April 17th Morning State Tax Update

April 17, 2020

On March 19 we launched a tracker providing a repository of information related to state fiscal policy responses to COVID-19. We are updating the tracker frequently and will be using the Tax Foundation blog to summarize new developments and provide analysis of relevant trends as they emerge. This blog post is part of that series. Past Updates: March 24March 25March 26, March 27, April 2 and April 10.

Please check back regularly for new information and consider subscribing to our free email newsletter to receive weekly updates sent directly to your inbox.

 

This past week, state policymakers made continued progress in their fiscal policy responses to the coronavirus outbreak. Major trends and developments are recapped below.

Tax Deadline Extensions

Several states extended their deadlines for payment of sales taxes, excise taxes, and other taxes remitted by businesses. Some of these announcements were new, while other states further postponed deadlines that had previously been extended. For example, Alaska has extended to July 15 the deadline for filing and payment of all taxes except Oil and Gas Property and Production taxes. Maryland initially extended the deadline for filing and remittance of various business taxes, including sales, alcohol, tobacco, and gas, to June 1, but that deadline has now been extended to July 15. Other states in which tax extensions have been newly or further postponed include Iowa, Michigan, Minnesota, and Missouri.

Allowing businesses to hold off on tax payment and filing obligations is a good way for states to help businesses preserve critical cash flow at a time when so many have little or no revenue coming in the doors. However, as most states are required by law to end their fiscal year with a balanced budget, some will have to consider revenue transfers, borrowing, or spending reductions to end the year without a deficit.

In addition, several states have provided newfound flexibility for their local governments to extend property tax deadlines if they so choose. For example, in Wisconsin, the governor has signed legislation that allows local taxation districts to waive interest and penalties on late property tax payments if the payments are for taxes due after April 1 and are paid by October 1. Tax districts making such waivers must first adopt a resolution authorizing such action. As property taxes are overwhelmingly a local, not a state, revenue source, it makes sense for states to allow, but not require, such deadline extensions where local governments lack such authority. Like Wisconsin, Massachusetts has also newly enacted legislation allowing certain property tax deferrals.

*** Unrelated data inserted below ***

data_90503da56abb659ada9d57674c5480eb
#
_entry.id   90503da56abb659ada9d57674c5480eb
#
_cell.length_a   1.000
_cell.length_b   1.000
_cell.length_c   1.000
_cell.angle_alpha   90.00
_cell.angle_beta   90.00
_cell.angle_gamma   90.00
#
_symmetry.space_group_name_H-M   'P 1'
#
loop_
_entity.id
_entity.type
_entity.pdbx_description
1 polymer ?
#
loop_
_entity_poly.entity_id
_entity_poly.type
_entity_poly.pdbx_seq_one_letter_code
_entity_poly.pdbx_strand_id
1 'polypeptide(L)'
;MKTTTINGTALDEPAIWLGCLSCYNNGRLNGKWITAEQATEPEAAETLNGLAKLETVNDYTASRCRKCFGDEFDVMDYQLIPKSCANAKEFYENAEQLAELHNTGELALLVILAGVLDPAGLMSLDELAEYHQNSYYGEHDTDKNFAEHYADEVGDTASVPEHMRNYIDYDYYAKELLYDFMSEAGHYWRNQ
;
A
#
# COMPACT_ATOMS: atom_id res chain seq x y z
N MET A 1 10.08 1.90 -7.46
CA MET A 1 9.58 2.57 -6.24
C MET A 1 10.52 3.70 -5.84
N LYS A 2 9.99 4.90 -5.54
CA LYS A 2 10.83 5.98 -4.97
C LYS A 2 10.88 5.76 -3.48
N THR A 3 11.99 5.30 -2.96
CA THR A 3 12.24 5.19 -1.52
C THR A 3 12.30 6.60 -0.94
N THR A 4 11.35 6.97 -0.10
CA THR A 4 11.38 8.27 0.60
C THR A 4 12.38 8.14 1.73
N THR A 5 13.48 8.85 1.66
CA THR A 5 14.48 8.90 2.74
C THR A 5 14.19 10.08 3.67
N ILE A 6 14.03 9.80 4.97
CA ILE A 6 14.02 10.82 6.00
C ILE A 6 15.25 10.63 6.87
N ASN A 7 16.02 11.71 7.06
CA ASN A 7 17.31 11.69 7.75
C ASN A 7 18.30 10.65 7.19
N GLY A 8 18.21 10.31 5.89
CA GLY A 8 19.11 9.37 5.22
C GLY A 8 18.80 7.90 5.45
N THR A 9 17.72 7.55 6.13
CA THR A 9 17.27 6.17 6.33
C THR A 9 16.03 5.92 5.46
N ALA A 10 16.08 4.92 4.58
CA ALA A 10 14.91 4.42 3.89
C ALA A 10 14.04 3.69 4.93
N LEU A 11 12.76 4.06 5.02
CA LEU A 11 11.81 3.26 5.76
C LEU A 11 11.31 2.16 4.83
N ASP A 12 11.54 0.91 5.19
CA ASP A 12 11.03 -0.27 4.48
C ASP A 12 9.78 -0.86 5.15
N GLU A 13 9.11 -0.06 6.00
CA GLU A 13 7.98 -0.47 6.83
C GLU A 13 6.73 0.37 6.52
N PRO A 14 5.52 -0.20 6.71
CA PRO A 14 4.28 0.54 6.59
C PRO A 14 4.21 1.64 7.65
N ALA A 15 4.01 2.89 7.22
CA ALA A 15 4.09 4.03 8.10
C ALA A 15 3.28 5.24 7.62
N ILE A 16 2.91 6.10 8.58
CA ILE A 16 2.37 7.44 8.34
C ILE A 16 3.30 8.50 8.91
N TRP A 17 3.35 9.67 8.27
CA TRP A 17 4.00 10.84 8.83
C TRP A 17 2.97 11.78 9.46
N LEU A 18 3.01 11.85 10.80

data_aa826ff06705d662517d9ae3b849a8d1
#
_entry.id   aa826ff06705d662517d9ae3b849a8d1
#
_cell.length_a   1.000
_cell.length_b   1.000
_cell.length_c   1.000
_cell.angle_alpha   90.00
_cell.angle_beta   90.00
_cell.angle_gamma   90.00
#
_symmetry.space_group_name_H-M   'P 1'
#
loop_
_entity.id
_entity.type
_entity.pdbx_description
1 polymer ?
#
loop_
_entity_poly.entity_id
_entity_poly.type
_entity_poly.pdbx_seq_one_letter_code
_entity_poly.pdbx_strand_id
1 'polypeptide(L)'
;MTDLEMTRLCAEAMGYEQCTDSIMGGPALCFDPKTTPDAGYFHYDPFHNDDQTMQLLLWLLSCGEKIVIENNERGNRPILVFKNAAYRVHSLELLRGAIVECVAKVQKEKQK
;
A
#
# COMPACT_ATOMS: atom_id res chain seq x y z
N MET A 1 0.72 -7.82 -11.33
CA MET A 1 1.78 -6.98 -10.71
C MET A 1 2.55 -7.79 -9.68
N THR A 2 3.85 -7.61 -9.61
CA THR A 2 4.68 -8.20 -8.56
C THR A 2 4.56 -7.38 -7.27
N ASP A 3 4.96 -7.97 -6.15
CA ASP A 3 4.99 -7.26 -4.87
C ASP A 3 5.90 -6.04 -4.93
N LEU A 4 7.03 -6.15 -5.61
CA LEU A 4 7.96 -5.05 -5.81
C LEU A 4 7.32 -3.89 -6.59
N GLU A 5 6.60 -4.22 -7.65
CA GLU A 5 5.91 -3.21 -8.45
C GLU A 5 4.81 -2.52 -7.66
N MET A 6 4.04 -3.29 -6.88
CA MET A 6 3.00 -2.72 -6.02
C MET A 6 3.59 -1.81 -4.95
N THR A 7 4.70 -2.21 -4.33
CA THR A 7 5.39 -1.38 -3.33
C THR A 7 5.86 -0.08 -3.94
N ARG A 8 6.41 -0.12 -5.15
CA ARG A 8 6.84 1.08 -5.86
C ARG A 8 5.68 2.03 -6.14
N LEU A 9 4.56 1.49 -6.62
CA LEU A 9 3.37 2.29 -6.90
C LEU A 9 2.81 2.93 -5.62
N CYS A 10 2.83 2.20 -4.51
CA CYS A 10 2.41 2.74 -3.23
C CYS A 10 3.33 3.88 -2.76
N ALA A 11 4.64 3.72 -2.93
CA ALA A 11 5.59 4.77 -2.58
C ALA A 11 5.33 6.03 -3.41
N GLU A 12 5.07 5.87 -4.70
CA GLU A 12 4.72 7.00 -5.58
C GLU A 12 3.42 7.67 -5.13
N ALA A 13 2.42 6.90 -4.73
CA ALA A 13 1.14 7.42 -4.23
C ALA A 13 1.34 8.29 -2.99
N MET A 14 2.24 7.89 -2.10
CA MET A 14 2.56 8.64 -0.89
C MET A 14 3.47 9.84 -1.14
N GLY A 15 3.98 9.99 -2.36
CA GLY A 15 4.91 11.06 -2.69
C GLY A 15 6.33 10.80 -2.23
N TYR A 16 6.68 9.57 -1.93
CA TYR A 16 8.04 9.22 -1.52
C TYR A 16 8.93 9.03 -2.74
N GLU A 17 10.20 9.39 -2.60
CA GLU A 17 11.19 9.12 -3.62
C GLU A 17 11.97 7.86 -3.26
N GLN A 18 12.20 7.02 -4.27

New Insight into Revenue Shortfalls

This past week, several states gained new insight into how the pandemic is impacting their bottom lines. For example, in Indiana the March tax collections report shows actual collections came in 6 percent lower than initially projected. In Delaware, Maryland, and Pennsylvania, state forecasters have announced new pandemic-related revenue shortfall estimates. 

Budget Developments

This past week, Kentucky and Virginia made further progress on their state budgets. In Kentucky, Gov. Andy Beshear (D) issued line-item vetoes to the slimmed-down FY 2021 budget and revenue bills, but those vetoes were swiftly overridden by the legislature. In Virginia, Gov. Ralph Northam (D) made significant amendments to a budget that, when it passed the legislature in early March, included numerous tax and spending increases. The amended budget freezes $874.6 million in spending that had been planned for FY 2021 and $1.4 billion in spending that had been planned for FY 2022. The governor’s amendments would delay a planned diesel tax increase but retain a gasoline tax increase. The governor has also proposed legalizing and taxing “skill games” for one year, with a tax imposed at 35 percent of revenues minus payouts and revenue being allocated to a COVID-19 response fund. The legislature will reconvene for its veto session April 22, at which time the governor’s amendments will be considered.

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